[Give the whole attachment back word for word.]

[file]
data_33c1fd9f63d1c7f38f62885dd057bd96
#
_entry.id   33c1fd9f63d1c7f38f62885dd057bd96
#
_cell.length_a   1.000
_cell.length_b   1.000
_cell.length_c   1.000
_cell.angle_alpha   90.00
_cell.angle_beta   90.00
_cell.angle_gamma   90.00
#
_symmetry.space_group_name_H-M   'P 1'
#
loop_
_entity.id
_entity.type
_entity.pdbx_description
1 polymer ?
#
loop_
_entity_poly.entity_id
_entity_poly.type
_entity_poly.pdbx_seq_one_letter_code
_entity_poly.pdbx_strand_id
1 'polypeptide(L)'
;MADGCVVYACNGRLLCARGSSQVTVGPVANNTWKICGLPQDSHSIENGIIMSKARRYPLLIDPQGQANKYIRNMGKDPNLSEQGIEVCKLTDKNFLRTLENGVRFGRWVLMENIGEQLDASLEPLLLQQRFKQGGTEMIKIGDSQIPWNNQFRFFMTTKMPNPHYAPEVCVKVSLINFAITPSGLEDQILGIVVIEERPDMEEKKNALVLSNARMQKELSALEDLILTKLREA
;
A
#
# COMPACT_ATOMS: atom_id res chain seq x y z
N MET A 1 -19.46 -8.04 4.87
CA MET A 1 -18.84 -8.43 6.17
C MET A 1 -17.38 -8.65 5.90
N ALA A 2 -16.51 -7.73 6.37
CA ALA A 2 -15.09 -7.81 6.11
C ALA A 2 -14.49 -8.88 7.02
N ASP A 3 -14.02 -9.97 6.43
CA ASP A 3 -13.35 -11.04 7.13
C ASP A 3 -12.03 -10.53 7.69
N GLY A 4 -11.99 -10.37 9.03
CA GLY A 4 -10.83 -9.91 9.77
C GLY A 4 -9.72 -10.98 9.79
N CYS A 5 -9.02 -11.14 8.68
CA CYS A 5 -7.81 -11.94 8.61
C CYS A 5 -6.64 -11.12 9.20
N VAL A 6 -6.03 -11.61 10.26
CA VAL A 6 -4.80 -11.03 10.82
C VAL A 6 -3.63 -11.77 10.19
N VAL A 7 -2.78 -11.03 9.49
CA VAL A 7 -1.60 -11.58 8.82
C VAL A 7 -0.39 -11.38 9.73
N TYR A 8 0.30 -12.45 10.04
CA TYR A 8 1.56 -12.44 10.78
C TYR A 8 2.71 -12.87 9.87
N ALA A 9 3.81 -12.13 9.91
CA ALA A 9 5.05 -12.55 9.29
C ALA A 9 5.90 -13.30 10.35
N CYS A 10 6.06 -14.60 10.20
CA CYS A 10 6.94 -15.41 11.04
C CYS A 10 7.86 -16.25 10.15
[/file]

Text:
data_33c1fd9f63d1c7f38f62885dd057bd96
#
_entry.id   33c1fd9f63d1c7f38f62885dd057bd96
#
_cell.length_a   1.000
_cell.length_b   1.000
_cell.length_c   1.000
_cell.angle_alpha   90.00
_cell.angle_beta   90.00
_cell.angle_gamma   90.00
#
_symmetry.space_group_name_H-M   'P 1'
#
loop_
_entity.id
_entity.type
_entity.pdbx_description
1 polymer ?
#
loop_
_entity_poly.entity_id
_entity_poly.type
_entity_poly.pdbx_seq_one_letter_code
_entity_poly.pdbx_strand_id
1 'polypeptide(L)'
;MADGCVVYACNGRLLCARGSSQVTVGPVANNTWKICGLPQDSHSIENGIIMSKARRYPLLIDPQGQANKYIRNMGKDPNLSEQGIEVCKLTDKNFLRTLENGVRFGRWVLMENIGEQLDASLEPLLLQQRFKQGGTEMIKIGDSQIPWNNQFRFFMTTKMPNPHYAPEVCVKVSLINFAITPSGLEDQILGIVVIEERPDMEEKKNALVLSNARMQKELSALEDLILTKLREA
;
A
#
# COMPACT_ATOMS: atom_id res chain seq x y z
N MET A 1 -19.46 -8.04 4.87
CA MET A 1 -18.84 -8.43 6.17
C MET A 1 -17.38 -8.65 5.90
N ALA A 2 -16.51 -7.73 6.37
CA ALA A 2 -15.09 -7.81 6.11
C ALA A 2 -14.49 -8.88 7.02
N ASP A 3 -14.02 -9.97 6.43
CA ASP A 3 -13.35 -11.04 7.13
C ASP A 3 -12.03 -10.53 7.69
N GLY A 4 -11.99 -10.37 9.03
CA GLY A 4 -10.83 -9.91 9.77
C GLY A 4 -9.72 -10.98 9.79
N CYS A 5 -9.02 -11.14 8.68
CA CYS A 5 -7.81 -11.94 8.61
C CYS A 5 -6.64 -11.12 9.20
N VAL A 6 -6.03 -11.61 10.26
CA VAL A 6 -4.80 -11.03 10.82
C VAL A 6 -3.63 -11.77 10.19
N VAL A 7 -2.78 -11.03 9.49
CA VAL A 7 -1.60 -11.58 8.82
C VAL A 7 -0.39 -11.38 9.73
N TYR A 8 0.30 -12.45 10.04
CA TYR A 8 1.56 -12.44 10.78
C TYR A 8 2.71 -12.87 9.87
N ALA A 9 3.81 -12.13 9.91
CA ALA A 9 5.05 -12.55 9.29
C ALA A 9 5.90 -13.30 10.35
N CYS A 10 6.06 -14.60 10.20
CA CYS A 10 6.94 -15.41 11.04
C CYS A 10 7.86 -16.25 10.15